The New York Times delved this week into former American International Group CEO Maurice Greenberg’s $40 billion lawsuit against the government for allegedly ripping off investors in AIG when the U.S. bailed the company out at the height of the financial crisis. Representing Greenberg in the case is his longtime attorney David Boies, the Democratic half of the bipartisan duo that waged the legal battle against California’s anti-gay Proposition 8.
Boies’ representation of Greenberg in the case — which goes to trial in Washington next week — is his latest foray on behalf of corporate power, and underscores that for all his laudable work on behalf of marriage equality, Boies’ record is, as the the New Republic notes today, far from untarnished.
Greenberg — who left AIG in 2005 amid SEC accounting investigations — presided over the expansion of the financial behemoth, which taxpayers bailed out to the tune of $182 billion amid the near-collapse of the U.S. financial system six years ago. His stunningly audacious lawsuit seeking to extract billions from the government for AIG investors has won the backing of a small group of Wall Street financiers.
The financial titan joins a long list of Boies’ controversial clients. (To pre-but the obvious response: Yes, of course, all defendants are entitled to legal representation. But the point here is that it's disingenuous to suggest that a well-established, multimillionaire lawyer like Boies lacks any agency over which clients he assumes.) While he famously represented the Justice Department in its 1999 antitrust suit against Microsoft — prompting Bill Gates to charge that Boies was “out to destroy” the company — he’s also taken on such clients as American Express, former Enron CFO Andrew Fastow and the tobacco companies Philip Morris, R. J. Reynolds and Liggett Group. More recently, Boies signed on as chairman of former news anchor Campbell Brown’s Partnership for Educational Justice, a group seeking to roll back protections for public school teachers.
Boies’ partner in his pro-marriage equality litigation, Ted Olson — who faced off with Boies in Bush v. Gore — has compiled a similar track record. He’s gone to bat for companies like Chevron, tobacco giant Altria and health insurance company Cigna. He also argued the winning side in the 2010 Citizens United case, helping open the floodgates to unlimited corporate cash in election campaigns.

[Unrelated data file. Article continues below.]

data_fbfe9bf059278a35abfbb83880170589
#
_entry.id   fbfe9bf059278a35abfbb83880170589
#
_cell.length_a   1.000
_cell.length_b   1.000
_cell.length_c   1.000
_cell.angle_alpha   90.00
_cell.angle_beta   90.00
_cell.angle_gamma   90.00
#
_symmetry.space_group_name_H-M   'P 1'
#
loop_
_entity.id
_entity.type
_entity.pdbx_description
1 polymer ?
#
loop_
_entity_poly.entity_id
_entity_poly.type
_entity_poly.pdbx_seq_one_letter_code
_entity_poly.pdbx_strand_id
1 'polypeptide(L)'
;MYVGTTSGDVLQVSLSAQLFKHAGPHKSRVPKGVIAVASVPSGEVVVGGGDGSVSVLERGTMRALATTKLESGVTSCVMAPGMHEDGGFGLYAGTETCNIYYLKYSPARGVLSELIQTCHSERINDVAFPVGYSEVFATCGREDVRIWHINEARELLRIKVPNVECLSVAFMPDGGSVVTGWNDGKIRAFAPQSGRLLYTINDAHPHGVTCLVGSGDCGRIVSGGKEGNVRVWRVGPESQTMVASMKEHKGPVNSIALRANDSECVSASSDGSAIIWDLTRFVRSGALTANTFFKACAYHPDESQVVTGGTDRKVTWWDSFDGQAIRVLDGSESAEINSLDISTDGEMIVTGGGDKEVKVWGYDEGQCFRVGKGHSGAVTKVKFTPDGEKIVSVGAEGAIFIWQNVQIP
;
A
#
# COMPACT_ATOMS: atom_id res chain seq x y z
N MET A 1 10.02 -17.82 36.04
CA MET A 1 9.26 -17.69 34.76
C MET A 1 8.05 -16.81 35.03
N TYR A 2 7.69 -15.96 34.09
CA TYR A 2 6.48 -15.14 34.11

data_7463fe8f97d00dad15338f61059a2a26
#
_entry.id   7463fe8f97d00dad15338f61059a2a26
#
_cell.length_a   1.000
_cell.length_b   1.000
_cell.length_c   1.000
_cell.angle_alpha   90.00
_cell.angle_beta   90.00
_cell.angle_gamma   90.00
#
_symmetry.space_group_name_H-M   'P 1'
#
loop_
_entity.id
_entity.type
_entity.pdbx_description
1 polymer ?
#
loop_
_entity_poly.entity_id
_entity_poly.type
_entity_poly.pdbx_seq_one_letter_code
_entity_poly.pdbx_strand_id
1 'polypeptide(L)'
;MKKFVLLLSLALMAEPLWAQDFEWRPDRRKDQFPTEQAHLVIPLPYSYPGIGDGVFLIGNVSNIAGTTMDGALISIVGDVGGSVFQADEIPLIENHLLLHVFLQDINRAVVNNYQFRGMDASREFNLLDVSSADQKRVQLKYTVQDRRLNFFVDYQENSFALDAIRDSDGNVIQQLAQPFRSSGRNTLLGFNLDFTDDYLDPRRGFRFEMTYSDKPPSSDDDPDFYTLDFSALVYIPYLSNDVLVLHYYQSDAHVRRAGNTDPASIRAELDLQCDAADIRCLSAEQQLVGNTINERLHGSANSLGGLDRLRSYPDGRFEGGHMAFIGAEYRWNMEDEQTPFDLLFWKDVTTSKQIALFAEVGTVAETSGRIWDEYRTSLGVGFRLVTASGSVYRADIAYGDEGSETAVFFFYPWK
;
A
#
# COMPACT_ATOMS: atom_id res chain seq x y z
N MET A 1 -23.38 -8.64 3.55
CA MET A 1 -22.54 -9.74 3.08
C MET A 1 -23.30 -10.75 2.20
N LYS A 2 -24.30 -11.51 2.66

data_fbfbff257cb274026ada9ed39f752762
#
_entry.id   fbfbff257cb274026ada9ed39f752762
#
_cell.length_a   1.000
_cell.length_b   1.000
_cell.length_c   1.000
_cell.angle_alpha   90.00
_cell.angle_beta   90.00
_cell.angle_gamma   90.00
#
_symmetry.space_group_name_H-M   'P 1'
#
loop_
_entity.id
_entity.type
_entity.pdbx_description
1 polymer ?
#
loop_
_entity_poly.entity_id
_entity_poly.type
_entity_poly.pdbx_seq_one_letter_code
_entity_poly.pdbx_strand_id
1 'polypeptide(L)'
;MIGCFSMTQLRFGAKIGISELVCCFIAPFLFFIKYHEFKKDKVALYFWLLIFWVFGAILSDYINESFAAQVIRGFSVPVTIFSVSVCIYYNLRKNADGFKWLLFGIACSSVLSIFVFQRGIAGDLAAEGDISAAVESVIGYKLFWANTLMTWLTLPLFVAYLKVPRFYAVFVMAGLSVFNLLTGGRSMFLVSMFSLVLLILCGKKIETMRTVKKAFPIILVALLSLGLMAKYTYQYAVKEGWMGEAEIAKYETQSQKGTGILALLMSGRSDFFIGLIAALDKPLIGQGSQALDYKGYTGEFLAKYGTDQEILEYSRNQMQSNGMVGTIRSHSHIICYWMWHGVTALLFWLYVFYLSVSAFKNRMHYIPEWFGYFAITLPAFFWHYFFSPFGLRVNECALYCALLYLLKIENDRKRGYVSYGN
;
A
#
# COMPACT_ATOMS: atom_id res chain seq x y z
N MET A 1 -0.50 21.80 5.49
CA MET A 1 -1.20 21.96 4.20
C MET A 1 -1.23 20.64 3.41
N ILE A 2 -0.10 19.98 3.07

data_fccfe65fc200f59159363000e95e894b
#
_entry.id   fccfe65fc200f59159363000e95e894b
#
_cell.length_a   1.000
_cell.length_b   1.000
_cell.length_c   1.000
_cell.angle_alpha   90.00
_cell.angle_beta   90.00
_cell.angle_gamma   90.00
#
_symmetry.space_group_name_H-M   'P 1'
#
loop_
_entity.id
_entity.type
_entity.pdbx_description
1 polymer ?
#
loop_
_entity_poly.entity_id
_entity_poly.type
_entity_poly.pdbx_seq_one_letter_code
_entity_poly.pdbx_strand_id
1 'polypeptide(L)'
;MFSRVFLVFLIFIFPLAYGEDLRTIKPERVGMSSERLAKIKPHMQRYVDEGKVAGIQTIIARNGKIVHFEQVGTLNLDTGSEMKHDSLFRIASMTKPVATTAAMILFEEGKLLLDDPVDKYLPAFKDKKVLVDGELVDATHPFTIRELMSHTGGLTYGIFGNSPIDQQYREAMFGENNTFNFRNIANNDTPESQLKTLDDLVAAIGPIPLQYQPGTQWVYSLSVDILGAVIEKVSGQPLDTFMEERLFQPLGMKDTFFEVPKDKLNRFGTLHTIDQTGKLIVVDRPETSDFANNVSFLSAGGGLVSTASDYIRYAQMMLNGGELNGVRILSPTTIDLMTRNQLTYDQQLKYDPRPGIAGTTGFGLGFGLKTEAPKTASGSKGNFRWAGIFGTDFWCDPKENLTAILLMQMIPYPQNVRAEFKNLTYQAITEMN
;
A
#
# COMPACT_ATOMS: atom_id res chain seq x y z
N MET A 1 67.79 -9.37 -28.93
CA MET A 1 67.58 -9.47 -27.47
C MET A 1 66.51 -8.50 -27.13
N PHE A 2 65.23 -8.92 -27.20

The two attorneys serve as crucial reminders that even those on the front lines of the important struggle for full LGBT equality have often led the charge for a pro-corporate, neoliberal agenda. That’s not just true of litigants like Boies and Olson. New York Gov. Andrew Cuomo, for instance, worked tirelessly to win the marriage equality fight in his state in 2011 — but his tenure can hardly be considered progressive, given his policy platform of tax cuts for businesses, education “reform” and his general aversion to the economic populism represented by the likes of Sen. Elizabeth Warren and New York City Mayor Bill de Blasio.
And then there's hedge funder Paul Singer, whose American Unity PAC aims to move the GOP toward support for same-sex nuptials. Singer's resources may well help advance that cause, but the conservative billionaire is also a symbol of a profoundly unjust economic system — a system that disadvantages the vast majority of the LGBT community. Despite popular misconceptions about gay affluence, LGBT people actually confront higher rates of poverty and economic discrimination than their non-LGBT counterparts. Marriage is, without question, a paramount objective for the gay movement. But wedding bells are unlikely to be the chief priority of LGBT people who've been victimized by poverty or employment or housing discrimination, or whose families have cut them off. Economic justice is an LGBT issue, too.
There’s no doubt that when the definitive history of the fight for marriage equality is written, scholars will name-check figures like Boies, Olson, Cuomo and Singer. But that’s no reason to avoid talking about their respective roles in aiding the forces of concentrated wealth and privilege.